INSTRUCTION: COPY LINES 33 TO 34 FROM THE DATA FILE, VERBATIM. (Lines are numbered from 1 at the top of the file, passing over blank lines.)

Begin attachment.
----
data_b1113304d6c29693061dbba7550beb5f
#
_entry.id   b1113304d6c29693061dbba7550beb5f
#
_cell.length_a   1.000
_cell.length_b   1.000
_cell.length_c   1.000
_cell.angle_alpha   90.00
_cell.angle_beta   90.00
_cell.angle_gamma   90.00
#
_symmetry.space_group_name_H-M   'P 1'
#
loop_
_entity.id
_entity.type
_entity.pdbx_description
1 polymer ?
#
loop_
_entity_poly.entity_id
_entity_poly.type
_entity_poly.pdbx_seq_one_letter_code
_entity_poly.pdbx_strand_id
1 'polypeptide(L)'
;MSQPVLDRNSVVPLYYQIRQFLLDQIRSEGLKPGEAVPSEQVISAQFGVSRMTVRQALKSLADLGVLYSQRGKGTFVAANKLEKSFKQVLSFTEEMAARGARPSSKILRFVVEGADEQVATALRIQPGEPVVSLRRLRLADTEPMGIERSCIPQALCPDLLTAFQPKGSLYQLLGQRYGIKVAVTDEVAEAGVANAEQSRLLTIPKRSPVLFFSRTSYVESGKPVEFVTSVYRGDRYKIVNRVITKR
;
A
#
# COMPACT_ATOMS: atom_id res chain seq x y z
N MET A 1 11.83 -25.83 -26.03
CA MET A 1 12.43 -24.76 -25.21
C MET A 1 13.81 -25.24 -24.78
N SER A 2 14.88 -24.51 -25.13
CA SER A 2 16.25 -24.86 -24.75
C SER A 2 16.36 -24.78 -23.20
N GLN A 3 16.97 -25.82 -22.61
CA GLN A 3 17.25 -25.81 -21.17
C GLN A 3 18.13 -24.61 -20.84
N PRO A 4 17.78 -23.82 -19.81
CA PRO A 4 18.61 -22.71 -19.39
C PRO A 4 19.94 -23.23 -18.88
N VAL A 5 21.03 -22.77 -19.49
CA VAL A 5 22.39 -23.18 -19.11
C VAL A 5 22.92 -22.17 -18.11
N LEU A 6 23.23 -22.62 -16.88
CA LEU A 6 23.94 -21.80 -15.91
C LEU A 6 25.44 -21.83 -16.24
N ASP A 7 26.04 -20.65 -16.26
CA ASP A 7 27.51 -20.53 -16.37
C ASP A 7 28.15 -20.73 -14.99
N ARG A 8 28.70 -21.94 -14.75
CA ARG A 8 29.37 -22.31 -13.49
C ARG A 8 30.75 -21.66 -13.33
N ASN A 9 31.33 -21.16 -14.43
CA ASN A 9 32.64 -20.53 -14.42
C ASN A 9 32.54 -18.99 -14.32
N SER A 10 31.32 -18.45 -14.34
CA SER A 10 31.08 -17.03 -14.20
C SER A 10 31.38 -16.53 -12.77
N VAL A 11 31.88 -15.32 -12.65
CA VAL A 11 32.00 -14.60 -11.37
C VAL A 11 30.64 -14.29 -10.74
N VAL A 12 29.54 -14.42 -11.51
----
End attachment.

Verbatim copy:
C MET A 1 13.81 -25.24 -24.78
N SER A 2 14.88 -24.51 -25.13